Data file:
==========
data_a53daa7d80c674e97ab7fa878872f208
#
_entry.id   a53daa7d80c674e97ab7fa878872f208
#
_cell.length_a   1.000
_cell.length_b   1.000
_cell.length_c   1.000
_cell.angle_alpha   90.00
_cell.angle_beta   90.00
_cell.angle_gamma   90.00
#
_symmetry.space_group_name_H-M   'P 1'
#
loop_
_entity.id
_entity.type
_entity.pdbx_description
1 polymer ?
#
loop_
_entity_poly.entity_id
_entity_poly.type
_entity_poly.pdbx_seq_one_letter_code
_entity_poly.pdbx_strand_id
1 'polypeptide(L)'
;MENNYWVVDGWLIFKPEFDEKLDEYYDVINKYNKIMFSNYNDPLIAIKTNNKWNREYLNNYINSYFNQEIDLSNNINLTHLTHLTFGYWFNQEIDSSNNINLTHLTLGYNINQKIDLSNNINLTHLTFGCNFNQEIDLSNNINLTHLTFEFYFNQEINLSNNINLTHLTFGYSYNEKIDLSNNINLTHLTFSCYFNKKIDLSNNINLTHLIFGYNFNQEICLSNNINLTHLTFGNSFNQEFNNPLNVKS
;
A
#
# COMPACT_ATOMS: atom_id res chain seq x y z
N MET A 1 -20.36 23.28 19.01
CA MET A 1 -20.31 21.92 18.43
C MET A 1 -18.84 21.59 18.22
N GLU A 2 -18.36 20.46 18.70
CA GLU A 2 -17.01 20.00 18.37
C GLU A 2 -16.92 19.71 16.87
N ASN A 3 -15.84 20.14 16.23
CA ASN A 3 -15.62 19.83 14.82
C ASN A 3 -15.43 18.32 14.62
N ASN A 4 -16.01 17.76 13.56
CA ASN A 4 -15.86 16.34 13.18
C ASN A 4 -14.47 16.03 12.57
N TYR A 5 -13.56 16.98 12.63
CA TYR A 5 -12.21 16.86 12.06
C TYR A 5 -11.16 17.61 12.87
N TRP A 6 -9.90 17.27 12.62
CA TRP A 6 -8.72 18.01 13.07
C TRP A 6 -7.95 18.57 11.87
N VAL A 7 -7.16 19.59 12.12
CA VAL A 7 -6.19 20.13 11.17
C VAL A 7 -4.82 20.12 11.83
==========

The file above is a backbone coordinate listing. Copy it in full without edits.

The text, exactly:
data_a53daa7d80c674e97ab7fa878872f208
#
_entry.id   a53daa7d80c674e97ab7fa878872f208
#
_cell.length_a   1.000
_cell.length_b   1.000
_cell.length_c   1.000
_cell.angle_alpha   90.00
_cell.angle_beta   90.00
_cell.angle_gamma   90.00
#
_symmetry.space_group_name_H-M   'P 1'
#
loop_
_entity.id
_entity.type
_entity.pdbx_description
1 polymer ?
#
loop_
_entity_poly.entity_id
_entity_poly.type
_entity_poly.pdbx_seq_one_letter_code
_entity_poly.pdbx_strand_id
1 'polypeptide(L)'
;MENNYWVVDGWLIFKPEFDEKLDEYYDVINKYNKIMFSNYNDPLIAIKTNNKWNREYLNNYINSYFNQEIDLSNNINLTHLTHLTFGYWFNQEIDSSNNINLTHLTLGYNINQKIDLSNNINLTHLTFGCNFNQEIDLSNNINLTHLTFEFYFNQEINLSNNINLTHLTFGYSYNEKIDLSNNINLTHLTFSCYFNKKIDLSNNINLTHLIFGYNFNQEICLSNNINLTHLTFGNSFNQEFNNPLNVKS
;
A
#
# COMPACT_ATOMS: atom_id res chain seq x y z
N MET A 1 -20.36 23.28 19.01
CA MET A 1 -20.31 21.92 18.43
C MET A 1 -18.84 21.59 18.22
N GLU A 2 -18.36 20.46 18.70
CA GLU A 2 -17.01 20.00 18.37
C GLU A 2 -16.92 19.71 16.87
N ASN A 3 -15.84 20.14 16.23
CA ASN A 3 -15.62 19.83 14.82
C ASN A 3 -15.43 18.32 14.62
N ASN A 4 -16.01 17.76 13.56
CA ASN A 4 -15.86 16.34 13.18
C ASN A 4 -14.47 16.03 12.57
N TYR A 5 -13.56 16.98 12.63
CA TYR A 5 -12.21 16.86 12.06
C TYR A 5 -11.16 17.61 12.87
N TRP A 6 -9.90 17.27 12.62
CA TRP A 6 -8.72 18.01 13.07
C TRP A 6 -7.95 18.57 11.87
N VAL A 7 -7.16 19.59 12.12
CA VAL A 7 -6.19 20.13 11.17
C VAL A 7 -4.82 20.12 11.83